Chris Lytle: We’ll See Who Is Toughest

Given Lytle’s track record and the similarities between his and Brown’s fighting style, it would be easy to assume that theirs will be the fight of the night, even on an event headlined by the biggest Heavyweight title match in the history of the UFC.  While the probability may be high and the goal one that Lytle hopes to achieve, it’s not his primary focus.

“I know in my head how the fight’s going to go and hopefully we put on a great show. I hope people will like it, but that’s not necessarily my motivation. I’m not saying ‘I’m going to go out there and put on a great show,’ I’m going out there and thinking ‘I’m going to try to destroy this guy!’ I know he’s going to say the same to me.”

It’s almost difficult to believe that Lytle doesn’t actively seek to make his fights entertaining. Even so, it’s clear that Lytle understands the value of putting on an exciting fight that wins the crowd. To Lytle, winning the admiration of fans is the best reward he can hope to receive.

“I still get people coming up to me that say one of their favorite fights of all time was me versus Robbie Lawler, and I lost that fight in a close decision. But I mean, man, there’s no bigger compliment that someone can give me than that.  I would definitely rather be involved in a fight like that where people love it and bring that up in five years than a boring decision that I won. There’s no question in my mind.”

A win over Brown would be the fourth in a row for Lytle. In the UFC’s Welterweight division, four consecutive victories are enough to garner consideration as a title contender. Four consecutive victories that entertain UFC fans and catch the eye of UFC president Dana White, well, all the better.

“You know, I really don’t have much of an idea of how they rank those things or decide who’s doing what,” Lytle said. “It’s kind of a mystery to me. The way I see it though, if you go out there, you’re very conservative and try to make sure you win at all costs and put on boring fights, you’re probably going to have to win six or seven in a row to get up there in contention. If you go out there and put on exciting fights and ones that are seen on the main card and they like you, you won’t have to win many. I think they’re going to throw you up there quicker.”

To be thrown into the mix of contenders would provide Lytle with an opportunity to atone for the mistakes made against Serra and earn the title shot that narrowly eluded him. It may also coax an entertaining performance out of St. Pierre, who has moved away from the explosive style once synonymous with his name to a safer style. Effective, to be sure, but Lytle sees this as a result of the pressures associated with reaching the highest levels of mixed martial arts.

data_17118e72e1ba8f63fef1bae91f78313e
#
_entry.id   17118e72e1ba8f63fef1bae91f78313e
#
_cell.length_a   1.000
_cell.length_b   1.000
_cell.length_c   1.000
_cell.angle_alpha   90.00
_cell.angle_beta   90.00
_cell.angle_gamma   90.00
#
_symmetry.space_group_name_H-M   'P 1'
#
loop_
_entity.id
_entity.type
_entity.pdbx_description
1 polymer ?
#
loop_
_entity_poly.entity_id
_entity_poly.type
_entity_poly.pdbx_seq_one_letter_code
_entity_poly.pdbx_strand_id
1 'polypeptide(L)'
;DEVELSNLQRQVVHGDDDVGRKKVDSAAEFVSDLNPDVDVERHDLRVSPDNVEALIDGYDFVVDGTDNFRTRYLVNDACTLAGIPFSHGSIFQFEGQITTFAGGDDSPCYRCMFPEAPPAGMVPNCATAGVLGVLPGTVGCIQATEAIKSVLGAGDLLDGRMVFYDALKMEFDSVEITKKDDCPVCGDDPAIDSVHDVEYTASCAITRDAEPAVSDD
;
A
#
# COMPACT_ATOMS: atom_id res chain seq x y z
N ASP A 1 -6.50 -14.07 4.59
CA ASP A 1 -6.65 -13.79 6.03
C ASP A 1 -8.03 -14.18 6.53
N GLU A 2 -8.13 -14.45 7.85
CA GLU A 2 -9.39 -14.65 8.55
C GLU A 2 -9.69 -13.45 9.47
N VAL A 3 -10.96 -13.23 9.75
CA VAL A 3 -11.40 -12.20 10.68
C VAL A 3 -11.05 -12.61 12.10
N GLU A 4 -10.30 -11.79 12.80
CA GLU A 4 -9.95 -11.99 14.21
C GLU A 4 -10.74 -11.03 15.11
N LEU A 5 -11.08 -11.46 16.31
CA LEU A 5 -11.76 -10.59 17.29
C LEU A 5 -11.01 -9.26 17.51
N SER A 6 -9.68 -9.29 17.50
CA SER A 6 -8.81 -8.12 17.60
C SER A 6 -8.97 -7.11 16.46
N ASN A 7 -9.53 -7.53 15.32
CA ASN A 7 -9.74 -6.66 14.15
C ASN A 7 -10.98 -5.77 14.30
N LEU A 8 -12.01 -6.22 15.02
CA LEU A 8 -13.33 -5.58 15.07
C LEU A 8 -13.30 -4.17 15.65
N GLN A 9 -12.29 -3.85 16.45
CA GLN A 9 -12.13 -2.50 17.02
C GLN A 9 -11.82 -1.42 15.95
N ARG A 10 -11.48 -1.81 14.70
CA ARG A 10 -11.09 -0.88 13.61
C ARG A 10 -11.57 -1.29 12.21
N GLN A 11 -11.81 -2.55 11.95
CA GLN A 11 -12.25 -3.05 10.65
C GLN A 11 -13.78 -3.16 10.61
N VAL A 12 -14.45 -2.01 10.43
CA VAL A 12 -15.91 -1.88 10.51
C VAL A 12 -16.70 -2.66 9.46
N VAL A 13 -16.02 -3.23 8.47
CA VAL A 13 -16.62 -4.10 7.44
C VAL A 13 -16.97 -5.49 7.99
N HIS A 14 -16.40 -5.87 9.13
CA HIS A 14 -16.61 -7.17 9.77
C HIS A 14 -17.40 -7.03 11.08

“I would say it’s not just Georges St. Pierre, but it’s all champions and all fighters who get up there in the rankings. Everybody starts fighting not to lose. They’re not fighting to win; they’re fighting to not lose. I think a lot of the top guys are doing that because there’s so much on the line. You win this fight, you’re going to be the champion, you’re going to get lots of money, you’re going to get lots of this and that.  And if you lose, the next fight you might be on the undercard, so I understand that there’s lots of pressure. I fell victim to that once.”

For Lytle, once was enough. Win or lose at UFC 116, he’ll fight his fight. He’ll fight to win, and let caution be damned. That may not be enough to earn the title shot that Lytle flirted with in 2006, but there’s little doubt that it will be enough to win the affections of the crowd. Given the magnitude of UFC 116, a performance up to the high standard set by Lytle, regardless of the outcome, will lead only to good things for his career going forward.

Maybe then those fighters who have yet to come around will learn the lessons of Lytle. After all, wouldn’t the sport be all the better if every fighter was a little bit Lytleish?